Be thoughtful about the guest list
How many times have you sat through a meeting that you did not need to attend? It happens all the time, but it doesn’t have to. Determine who needs to be on the call before sending out the invite. If someone on your team may not need to speak in the meeting, but some of the information would be useful for them, consider taking notes or sending a recording of the meeting instead.
Your employees will appreciate that you’ve kept them in the loop while using their time well. In addition, being thoughtful with the guest list leads to a more purposeful meeting for everybody in attendance.
How long should meetings last?
Of course, meeting length depends on the goals of the meeting. Some research indicates that twenty-five minutes is the ideal length for a meeting, but that won’t work for everything. Check-ins and recaps can often slide nicely into that range. However, brainstorming sessions need more space to find ideas. Similarly, a strategy session or decision-making meeting can take forty-five minutes to multiple hours.
If you plan to run a meeting longer than an hour and a half, try to build in a break. Otherwise, everyone involved could find themselves saying whatever it takes to get to the end of the call instead of thoughtfully discussing the topic at hand. Essentially, a purposeful meeting isn’t determined by how long it was. Instead, it’s a product of time well spent.
Start and end on time
From time to time, meetings run over. However, if it becomes a regular occurrence, frustration will grow. To avoid that, be realistic about the amount of time your meeting will take. Don’t squeeze an hour and a half’s worth of content into a forty-five-minute meeting. As you review your agenda, make a few choices about what your team must do on the call versus items you can check off over Teams or Slack.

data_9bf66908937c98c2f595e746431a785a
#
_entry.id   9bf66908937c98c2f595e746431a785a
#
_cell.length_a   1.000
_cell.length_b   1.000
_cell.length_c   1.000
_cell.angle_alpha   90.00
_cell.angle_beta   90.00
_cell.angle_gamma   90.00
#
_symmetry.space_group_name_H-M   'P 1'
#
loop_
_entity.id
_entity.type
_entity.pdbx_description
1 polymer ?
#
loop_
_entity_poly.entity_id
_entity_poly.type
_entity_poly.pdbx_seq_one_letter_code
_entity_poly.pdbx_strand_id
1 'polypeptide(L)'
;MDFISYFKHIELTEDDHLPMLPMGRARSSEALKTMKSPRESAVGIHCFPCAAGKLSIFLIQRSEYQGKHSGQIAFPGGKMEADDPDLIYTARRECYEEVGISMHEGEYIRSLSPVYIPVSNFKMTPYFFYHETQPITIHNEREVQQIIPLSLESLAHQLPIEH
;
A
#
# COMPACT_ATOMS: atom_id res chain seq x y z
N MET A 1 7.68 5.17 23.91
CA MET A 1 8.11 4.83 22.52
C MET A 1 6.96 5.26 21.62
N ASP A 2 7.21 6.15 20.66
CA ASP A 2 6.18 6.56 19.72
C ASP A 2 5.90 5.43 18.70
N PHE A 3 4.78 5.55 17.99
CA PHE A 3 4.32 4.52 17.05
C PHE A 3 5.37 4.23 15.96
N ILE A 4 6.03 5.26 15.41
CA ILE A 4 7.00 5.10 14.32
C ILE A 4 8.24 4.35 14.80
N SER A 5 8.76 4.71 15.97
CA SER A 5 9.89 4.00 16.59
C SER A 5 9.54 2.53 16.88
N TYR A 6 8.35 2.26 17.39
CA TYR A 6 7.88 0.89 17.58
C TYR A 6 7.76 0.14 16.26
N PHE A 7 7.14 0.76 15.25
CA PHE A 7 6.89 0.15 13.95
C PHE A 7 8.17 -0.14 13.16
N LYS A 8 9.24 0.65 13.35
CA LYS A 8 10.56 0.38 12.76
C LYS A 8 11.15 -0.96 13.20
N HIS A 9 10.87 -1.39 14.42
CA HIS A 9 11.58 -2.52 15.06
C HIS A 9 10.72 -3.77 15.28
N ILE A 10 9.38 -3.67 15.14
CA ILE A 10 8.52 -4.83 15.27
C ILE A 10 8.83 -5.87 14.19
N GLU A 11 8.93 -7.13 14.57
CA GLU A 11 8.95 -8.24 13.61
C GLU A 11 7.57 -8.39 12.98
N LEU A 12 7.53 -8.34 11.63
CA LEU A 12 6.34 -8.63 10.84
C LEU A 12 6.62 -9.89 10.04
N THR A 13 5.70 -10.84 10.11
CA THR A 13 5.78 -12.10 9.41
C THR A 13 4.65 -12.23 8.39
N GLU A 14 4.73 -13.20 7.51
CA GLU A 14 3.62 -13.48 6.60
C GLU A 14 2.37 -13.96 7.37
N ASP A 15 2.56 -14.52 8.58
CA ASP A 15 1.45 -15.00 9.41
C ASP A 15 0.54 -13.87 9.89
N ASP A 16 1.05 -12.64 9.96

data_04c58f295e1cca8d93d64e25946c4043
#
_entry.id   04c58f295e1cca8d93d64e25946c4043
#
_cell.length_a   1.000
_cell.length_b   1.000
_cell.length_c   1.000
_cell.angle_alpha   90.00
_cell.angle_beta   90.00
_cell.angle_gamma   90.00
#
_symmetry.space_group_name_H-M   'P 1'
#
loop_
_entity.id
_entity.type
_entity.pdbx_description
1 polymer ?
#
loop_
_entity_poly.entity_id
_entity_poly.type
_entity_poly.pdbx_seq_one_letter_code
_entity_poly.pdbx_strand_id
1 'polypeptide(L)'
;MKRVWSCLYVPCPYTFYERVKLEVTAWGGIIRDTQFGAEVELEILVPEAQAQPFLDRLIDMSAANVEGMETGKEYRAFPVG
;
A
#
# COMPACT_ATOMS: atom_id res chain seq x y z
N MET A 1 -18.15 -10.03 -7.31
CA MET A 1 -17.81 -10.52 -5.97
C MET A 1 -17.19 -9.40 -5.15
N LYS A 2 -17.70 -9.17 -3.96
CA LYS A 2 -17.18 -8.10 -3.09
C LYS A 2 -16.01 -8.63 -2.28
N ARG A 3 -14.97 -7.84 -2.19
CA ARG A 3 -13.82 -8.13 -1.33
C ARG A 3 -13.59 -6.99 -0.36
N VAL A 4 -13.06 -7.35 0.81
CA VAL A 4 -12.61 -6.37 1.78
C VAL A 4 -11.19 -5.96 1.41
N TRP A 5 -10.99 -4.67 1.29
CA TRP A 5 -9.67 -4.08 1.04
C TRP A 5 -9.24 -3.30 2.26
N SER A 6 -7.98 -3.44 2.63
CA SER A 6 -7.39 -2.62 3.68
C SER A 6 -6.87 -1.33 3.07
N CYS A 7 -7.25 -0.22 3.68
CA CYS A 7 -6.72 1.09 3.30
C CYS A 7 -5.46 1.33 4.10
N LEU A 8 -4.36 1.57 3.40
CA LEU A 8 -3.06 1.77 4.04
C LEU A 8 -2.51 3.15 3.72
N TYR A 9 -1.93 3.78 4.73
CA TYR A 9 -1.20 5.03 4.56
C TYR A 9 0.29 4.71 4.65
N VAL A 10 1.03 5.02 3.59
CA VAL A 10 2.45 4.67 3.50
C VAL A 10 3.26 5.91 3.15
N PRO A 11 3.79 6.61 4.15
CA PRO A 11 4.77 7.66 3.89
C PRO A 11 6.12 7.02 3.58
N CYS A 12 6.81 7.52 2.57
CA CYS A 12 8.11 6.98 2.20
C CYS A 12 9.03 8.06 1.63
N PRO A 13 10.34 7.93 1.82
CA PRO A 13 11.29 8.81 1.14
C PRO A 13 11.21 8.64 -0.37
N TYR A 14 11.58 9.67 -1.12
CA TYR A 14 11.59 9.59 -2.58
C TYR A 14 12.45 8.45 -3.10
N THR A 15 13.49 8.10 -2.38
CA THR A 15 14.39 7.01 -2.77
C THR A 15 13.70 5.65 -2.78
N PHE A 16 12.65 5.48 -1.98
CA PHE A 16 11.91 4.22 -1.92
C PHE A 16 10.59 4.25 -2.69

Additionally, try your best to start the meeting on time. A few minutes here and there won’t make or break the call, but the goal of a purposeful meeting is to use everyone’s time effectively. So plan a little bit of time in the beginning to chat and some time towards the end for questions, but focus your attention on the core topics at hand.
If you feel a particular topic is running over its allotted time, offer to discuss it further after the call. This is especially important in team meetings where multiple people are waiting to discuss their portion.
Leave the meeting with clear next steps
Finally, a purposeful meeting isn’t complete without a set of next steps. By the end of the discussion, everyone should know what’s expected of them moving forward. Establish tasks and timelines, and determine whether anyone needs additional guidance. Though a meeting can be useful to complete tasks in some instances, it’s best to use them for clarification, especially in a multi-person call.
ADDA can help you build a stronger culture
ADDA understands what it takes to build a company culture that people love. Our services include employee relations, executive coaching, policy-making, and so much more. With our help, you can create a culture of trust and respect where everyone’s time is appreciated. Contact us today to learn more.